The benefit for TQYC is the first event of its kind organized by the MPC which itself only formed a few months ago. Back in June 2019, protesting the UMC Special General Conference decision to adopt a plan that would bar LGBTQ+ from specific leadership opportunities within the denomination solely because of their sexuality, more than 300 United Methodists marched in the June Sacramento PRIDE parade—the largest contingent in the parade that year. The participants included members from more than 16 area UM churches, 13 of which committed to continue working together on social justice projects and form a cooperative group meeting monthly.
“[They] asked those who represented the various churches in the parade if they were interested in continuing the coalition in order to search out the LGBTQ needs in the Sacramento area and collectively try to make a positive difference. My husband and I immediately signed-on,” said Mark Guzman, member of The Table at Central United Methodist Church in Sacramento. “This isn’t a time to be standing alone,” explained Guzman’s husband, Scott Coatsworth. “Now we have a vehicle to bring together our like-minded churches, which feels important to me as we face an uncertain future with the global Church.”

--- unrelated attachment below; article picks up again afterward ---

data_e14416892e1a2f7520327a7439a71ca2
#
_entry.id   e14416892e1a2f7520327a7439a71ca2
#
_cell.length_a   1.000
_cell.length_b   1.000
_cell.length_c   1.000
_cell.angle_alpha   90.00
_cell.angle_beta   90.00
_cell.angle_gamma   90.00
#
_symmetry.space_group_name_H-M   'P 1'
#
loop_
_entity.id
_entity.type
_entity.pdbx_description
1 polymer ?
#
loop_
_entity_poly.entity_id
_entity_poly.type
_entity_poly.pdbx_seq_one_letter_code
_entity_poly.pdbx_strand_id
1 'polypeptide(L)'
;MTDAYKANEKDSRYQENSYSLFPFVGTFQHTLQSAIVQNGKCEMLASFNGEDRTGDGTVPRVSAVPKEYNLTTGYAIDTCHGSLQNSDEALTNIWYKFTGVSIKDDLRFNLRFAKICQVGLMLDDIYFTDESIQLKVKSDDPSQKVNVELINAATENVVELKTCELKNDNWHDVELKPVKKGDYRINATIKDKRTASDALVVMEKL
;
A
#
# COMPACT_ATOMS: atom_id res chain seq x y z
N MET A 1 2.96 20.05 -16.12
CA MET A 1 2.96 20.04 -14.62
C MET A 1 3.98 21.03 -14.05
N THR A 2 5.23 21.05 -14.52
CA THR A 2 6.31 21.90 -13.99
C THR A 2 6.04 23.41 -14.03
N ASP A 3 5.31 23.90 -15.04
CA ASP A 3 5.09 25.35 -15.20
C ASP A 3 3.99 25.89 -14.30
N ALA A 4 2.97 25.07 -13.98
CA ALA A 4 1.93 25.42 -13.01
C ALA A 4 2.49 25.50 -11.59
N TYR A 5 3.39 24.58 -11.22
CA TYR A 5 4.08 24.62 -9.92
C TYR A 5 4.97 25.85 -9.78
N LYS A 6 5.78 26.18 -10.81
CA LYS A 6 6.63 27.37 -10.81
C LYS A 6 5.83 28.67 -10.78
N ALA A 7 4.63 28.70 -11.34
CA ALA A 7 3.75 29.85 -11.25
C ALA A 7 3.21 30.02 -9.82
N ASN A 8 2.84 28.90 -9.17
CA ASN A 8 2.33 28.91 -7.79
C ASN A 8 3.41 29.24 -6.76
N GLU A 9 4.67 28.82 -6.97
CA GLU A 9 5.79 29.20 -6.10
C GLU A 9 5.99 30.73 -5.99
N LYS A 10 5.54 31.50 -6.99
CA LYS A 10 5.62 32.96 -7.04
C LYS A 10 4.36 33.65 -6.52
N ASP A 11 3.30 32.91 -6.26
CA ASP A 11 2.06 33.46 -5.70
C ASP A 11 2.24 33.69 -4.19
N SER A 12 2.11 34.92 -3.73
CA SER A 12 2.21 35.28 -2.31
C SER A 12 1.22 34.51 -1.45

Supporting more than the LGBTQ+ causes, the group came together in the Fall to make hygiene kits for immigrants on the southern border working with the United Methodist Committee on Relief (UMCOR). In two hours with more than 50 people, 750 kits were put together. “It was a moment for some of us who champion LGTBQ+ causes to support the lives of another historically oppressed group,” said Coatsworth. “I love how driven the group and its members are in finding ways to help. It’s much more than a social group or an exchange. It’s a way to promote the efforts of individual churches within the collective to help the LGBTQ community and to come up with our own initiatives that will serve to build more of a community-wide spirit and response to the needs of the community.”